Kenya had peaceful polls in 2022, after which William Ruto was declared the President. The elections were also backed by a ton of technology tools and services offered by different vendors and IEBC partners. This collaboration ensured that the KIEMs kits (they have biometric voter registration data, and were also used to transmit results to observatory centres via specially configured mobile devices) worked optimally thanks to robust 3G and 4G connections provided by local telcos, and in cases where such networks were not available, the IEBC equipped its teams with satellite modems for the same exercise.

The IEBC distributed more than 55000 KIEMS kits across the country. Besides identifying voters at different polling stations, the kits proved pivotal in transmitting voting results from polling centers to the national and constituency tallying stations.

Before the polls were conducted, ICT regulator the CA had revealed that it was finalizing talks with telcos regarding how they could work together to ensure that all poll results were transmitted to tallying centres securely and reliably.

The discussion entailed how the entire exercise could work. In this case, operators provided dedicated and secure tunnels to transmit encrypted data from the KIEMS kits to IEBC servers.

The exercise used 2G, 3G, and 4G connections to move encrypted data from polling centres (through KIEMS), constitutional tallying centres, and county tallying centers (via a USB modem), as well as from diaspora tallying centre (via KIEMS) to IEBC servers. The base transceiver station then moved the information to a transmission network, which then delivered voting data to the final destination.

Telcos also provided technical support to the IEBC prior to, during, and after the general elections. The telcos also revealed that they provided a record of transmission from all the SIM cards provided to the IEBC.

READ MORE: State of 4G in Kenya in 2022: Safaricom, Airtel, Telkom, Equitel, and Faiba

Transmission and mobile data coverage

The transmission exercise could not have been possible without the robust coverage of 3G/4G services across the country. To put this into context, here are the 3G/4G numbers offered by local telcos as of this time in 2022:

Broadband network coverage per MNO in the 24,585 existing polling centres

OperatorPolling centres coveredPolling centres uncovered% 3G/4G coverage

Broadband network coverage per MNO in the 2824 newly established polling centres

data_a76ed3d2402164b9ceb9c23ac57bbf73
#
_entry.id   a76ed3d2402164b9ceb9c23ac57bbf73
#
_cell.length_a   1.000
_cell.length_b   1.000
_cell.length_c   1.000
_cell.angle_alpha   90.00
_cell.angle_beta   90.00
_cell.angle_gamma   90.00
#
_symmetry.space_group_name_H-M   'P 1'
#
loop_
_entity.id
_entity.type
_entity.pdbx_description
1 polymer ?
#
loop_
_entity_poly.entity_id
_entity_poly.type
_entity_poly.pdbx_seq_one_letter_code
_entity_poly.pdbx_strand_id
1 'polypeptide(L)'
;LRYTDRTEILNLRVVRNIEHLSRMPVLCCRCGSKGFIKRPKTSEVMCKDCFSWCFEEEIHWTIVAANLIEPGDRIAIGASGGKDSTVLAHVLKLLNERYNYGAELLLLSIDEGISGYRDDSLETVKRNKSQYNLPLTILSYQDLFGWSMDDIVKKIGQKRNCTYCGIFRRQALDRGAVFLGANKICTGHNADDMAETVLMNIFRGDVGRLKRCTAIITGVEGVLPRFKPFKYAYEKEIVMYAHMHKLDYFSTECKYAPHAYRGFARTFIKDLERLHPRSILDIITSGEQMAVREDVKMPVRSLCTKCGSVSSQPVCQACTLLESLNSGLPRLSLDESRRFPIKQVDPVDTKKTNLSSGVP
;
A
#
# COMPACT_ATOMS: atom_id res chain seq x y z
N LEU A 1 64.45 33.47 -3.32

OperatorPolling centres coveredPolling centres uncovered% 3G/4G coverage

These are not the only local operators that have been at the forefront of pushing for wider mobile internet coverage. For instance, in August 2021, Equitel became the fifth provider to offer 4G services in Kenya, behind Safaricom, Telkom, Airtel, and Faiba.

Telkom, on its side, began expanding its infrastructure and network modernization in late 2016, and on June 6, 2017, it launched its 4G/LTE network across 28 towns in Kenya – this was six years after they had launched its 3G network in the country.

A few weeks ago, the telco announced it was expanding its 4G coverage, this time around at the Coast and Lower Eastern regions, meaning it serves Mombasa, Kilifi, Kwale, Lamu and Taita Taveta. The expansion also stretched to Makueni, Machakos, Kitui, and Kajiado Counties.

Telkom ranks fourth in mobile internet speeds in Kenya as of Q2, 2022 scoring 4.71 Mbps.

Airtel’s 4G coverage is still unknown as they don’t share those details in their investor briefs, but it has a lot of customers, especially in urban centres across the country.

The firm, whose roots are in India under Bharti Airtel, ranks second in mobile internet speeds in Kenya as of Q2, 2022 scoring 15.71 Mbps.

Safaricom leads the pack since its4G population coverage now stands at 97%. It also takes the crown regarding mobile internet speeds in Kenya as of Q2, 2022 scoring 22.74 Mbps.

Faiba has not been forgotten. At launch, it had 300 4G base stations and ranks third when it comes to mobile internet speeds in Kenya as of Q2, 2022 scoring 14.08 Mbps.


Over the last couple of years, it has become apparent that ICT is essential in transforming how polls are conducted in Kenya.

This has also been accelerated by the work done by telcos in expanding their coverage and services, as well as the backing they continue receiving from the government and regulators, including the Communications Authority.

3G and 4G coverage has also connected polling stations and places that were once unserved or underserved by this technology.

The availability of mobile networks has also ensured that voting data is transmitted to tallying centres instantly.

As seen from the data above, the majority of Kenya telcos have done a fairly good job in serving their customers, and by extension, authorities that need their service.

The top three telcos, which were most likely picked for the exercise, have since realized the novelty of being ahead of the competition in terms of service offerings, which is why they have used different approaches to reach a wider market base while appealing to their customers and organizations they work with.

The next polls are half a decade away, and with the coverage reported, it is possible that nearly all parts of the country will be served by at least 4G.

Safaricom, for instance, is also transitioning to 5G to supplement 4G, with a commercial launch slated for later this year. Others will follow too, and this will only benefit the consumer in the long run.